MetLife Inc. beat back a U.S. attempt to label it too big to fail, which would’ve put America’s biggest life insurer under tougher government scrutiny and could have forced it to put more money in reserves.

A federal judge in Washington struck down the designation on Wednesday, rejecting the Financial Stability Oversight Council’s rationale for classifying the company as a systemically important financial institution. The reasons for the ruling were sealed by the judge.

The ruling undercuts the foundation of the Obama administration’s plan to more heavily regulate four non-bank businesses it determined had the potential to destabilize the American financial system. MetLife had called the designation arbitrary and unjustified. Chief Executive Officer Steve Kandarian said earlier this year that his New York-based company will shed much of its domestic retail business because SIFI put it at a “significant competitive disadvantage.”

“Most in the market would have had MET not prevailing in this case. This should probably send the stock ripping,” David Havens, a debt analyst at Imperial Capital, wrote in a note. “As for the bonds, the story is more neutral, to actually marginally negative. An extra layer of capital blubber and oversight has appeal to credit investors.”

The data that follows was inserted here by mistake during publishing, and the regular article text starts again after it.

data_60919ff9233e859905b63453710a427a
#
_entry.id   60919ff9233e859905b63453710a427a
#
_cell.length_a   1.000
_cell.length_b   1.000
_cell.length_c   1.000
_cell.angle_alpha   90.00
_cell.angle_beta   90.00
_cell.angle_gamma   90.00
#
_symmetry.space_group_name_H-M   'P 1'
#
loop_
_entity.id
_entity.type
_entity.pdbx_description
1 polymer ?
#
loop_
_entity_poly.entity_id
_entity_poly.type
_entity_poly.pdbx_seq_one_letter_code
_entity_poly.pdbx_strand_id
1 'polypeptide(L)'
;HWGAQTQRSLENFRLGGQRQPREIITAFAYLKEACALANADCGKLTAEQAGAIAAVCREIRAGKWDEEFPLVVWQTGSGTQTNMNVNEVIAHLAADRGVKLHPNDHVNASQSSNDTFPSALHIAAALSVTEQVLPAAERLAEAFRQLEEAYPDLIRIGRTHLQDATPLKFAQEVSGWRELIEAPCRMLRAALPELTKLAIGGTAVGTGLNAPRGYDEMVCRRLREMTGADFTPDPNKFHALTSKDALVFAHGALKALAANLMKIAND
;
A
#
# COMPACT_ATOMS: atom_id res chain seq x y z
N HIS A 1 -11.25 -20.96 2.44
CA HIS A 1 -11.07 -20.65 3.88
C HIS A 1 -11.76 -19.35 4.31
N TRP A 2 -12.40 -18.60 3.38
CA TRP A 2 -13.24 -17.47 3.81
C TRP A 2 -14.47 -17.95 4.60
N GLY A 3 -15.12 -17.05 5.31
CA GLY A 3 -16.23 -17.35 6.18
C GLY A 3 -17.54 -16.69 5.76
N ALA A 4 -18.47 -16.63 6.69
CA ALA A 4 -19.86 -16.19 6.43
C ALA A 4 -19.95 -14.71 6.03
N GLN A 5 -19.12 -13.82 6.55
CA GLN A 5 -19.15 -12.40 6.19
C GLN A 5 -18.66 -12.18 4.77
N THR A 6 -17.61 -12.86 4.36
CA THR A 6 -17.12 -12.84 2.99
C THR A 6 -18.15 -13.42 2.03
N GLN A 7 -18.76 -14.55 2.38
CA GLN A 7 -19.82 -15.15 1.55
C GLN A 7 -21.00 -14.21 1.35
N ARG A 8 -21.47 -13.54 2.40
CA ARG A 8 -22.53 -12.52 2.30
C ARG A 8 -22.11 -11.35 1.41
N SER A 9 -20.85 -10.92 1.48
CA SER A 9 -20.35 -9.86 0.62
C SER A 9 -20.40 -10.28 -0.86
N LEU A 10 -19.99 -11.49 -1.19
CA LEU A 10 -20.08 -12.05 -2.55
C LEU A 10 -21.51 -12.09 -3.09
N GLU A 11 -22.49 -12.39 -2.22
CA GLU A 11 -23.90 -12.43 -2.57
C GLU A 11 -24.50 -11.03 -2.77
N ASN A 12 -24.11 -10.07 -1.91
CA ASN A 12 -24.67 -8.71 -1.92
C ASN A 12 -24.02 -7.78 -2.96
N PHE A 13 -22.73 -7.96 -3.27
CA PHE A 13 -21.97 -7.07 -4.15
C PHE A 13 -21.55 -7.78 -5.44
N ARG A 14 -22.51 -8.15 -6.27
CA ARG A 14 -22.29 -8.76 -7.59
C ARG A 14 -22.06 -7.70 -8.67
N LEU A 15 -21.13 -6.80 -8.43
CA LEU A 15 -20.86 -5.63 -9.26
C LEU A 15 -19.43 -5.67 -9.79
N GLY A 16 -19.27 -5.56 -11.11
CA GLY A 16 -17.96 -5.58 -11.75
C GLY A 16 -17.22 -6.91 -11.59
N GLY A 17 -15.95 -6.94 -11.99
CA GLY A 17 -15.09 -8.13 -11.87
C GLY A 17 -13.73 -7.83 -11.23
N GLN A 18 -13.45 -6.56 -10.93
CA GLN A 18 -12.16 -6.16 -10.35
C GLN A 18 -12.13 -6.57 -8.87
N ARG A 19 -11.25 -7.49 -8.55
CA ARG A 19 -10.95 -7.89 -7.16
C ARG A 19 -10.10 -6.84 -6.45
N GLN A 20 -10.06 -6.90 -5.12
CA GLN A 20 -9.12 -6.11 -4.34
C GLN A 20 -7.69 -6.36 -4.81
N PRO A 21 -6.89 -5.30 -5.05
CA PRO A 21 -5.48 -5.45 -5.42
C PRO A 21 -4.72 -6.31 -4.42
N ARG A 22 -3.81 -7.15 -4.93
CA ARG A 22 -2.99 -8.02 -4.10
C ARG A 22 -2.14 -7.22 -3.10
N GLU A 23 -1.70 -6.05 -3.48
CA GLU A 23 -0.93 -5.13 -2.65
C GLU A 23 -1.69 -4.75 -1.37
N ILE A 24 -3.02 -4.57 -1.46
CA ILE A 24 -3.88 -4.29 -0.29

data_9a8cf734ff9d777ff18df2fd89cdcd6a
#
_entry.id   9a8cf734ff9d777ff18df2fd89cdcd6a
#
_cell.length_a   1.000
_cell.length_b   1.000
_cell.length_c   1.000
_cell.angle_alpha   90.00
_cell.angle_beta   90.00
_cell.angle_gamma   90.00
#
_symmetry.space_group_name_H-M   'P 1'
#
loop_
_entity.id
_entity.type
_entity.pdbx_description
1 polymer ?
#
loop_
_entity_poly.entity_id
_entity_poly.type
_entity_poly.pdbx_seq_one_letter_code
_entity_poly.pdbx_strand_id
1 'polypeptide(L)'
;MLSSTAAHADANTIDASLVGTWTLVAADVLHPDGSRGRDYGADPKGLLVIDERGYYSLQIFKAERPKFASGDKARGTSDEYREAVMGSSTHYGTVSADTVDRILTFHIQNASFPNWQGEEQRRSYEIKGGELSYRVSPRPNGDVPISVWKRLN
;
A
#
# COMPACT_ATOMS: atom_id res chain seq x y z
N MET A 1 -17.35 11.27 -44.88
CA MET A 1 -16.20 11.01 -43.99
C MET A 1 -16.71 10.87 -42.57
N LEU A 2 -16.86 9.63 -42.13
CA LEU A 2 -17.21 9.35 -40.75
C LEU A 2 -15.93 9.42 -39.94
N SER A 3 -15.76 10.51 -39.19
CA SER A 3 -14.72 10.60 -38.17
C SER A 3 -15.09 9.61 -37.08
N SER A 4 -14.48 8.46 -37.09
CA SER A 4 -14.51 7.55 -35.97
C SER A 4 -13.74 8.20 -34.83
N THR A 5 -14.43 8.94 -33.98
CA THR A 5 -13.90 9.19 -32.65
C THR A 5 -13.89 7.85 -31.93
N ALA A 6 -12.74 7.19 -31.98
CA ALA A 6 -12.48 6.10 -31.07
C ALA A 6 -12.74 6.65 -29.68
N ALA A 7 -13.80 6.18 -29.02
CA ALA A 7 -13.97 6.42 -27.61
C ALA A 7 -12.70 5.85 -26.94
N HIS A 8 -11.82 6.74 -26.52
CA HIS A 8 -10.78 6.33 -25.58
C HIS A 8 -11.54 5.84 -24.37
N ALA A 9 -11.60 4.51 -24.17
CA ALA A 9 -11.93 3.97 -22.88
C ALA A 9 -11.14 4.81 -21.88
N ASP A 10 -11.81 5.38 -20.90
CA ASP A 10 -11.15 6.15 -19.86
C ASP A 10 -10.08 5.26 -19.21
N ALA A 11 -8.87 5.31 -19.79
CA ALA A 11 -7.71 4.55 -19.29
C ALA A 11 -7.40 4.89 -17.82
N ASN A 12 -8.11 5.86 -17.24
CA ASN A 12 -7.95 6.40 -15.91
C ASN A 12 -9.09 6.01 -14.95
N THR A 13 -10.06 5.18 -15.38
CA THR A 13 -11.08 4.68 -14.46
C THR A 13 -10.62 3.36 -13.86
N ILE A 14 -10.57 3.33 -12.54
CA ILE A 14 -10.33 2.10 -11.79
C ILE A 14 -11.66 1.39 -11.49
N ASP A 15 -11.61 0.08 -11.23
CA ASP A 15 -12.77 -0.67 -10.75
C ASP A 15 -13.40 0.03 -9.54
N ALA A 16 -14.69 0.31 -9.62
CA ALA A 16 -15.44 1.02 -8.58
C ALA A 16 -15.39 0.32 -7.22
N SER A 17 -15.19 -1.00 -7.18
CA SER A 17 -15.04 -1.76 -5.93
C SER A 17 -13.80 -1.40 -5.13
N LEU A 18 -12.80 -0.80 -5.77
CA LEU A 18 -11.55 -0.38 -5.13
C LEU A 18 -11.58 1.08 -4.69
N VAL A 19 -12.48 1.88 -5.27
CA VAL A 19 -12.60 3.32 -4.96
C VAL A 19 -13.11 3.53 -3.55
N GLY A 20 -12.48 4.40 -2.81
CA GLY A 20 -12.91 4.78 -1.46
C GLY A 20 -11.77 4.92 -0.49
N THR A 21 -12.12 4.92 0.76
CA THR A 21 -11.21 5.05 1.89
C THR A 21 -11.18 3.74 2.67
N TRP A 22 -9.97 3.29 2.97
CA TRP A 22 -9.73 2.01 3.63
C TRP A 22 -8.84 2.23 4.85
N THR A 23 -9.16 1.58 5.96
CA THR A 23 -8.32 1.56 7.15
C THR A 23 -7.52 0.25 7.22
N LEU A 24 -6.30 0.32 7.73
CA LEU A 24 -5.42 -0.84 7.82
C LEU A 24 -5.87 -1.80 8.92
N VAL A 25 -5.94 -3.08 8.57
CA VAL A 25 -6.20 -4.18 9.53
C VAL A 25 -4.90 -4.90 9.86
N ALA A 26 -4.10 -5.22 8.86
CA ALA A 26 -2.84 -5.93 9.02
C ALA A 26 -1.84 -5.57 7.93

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MetLife jumped 4.6 percent to $44.40 at 11:28 a.m. in New York trading. Prudential Financial Inc., which is the second-largest U.S. life insurer and was also named a non-bank SIFI, advanced 3 percent to $73.66.

Randy Clerihue, a spokesman for New York-based MetLife, didn’t immediately respond to a message seeking comment. Prudential spokesman Scot Hoffman declined to comment. American International Group Inc. spokesman Jon Diat also declined to comment.

Filed last year, the MetLife suit is the biggest challenge yet to the council that includes Federal Reserve Chair Janet Yellen and Treasury Secretary Jacob Lew. Other non-banks bearing its SIFI designation are American International Group and Prudential, neither of which have brought challenges. General Electric Co. has agreed to sell more than $160 billion of assets since April under a plan to shed the bulk of its GE Capital finance operations. GE has said it intends to submit an application to regulators this quarter to drop the label.

At a February hearing, U.S. District Judge Rosemary Collyer sharply questioned Justice Department attorney Eric Beckenhauer, asking why the council said it would conduct a “vulnerability analysis” of MetLife before making its determination, then failed to do so.

FSOC Questioned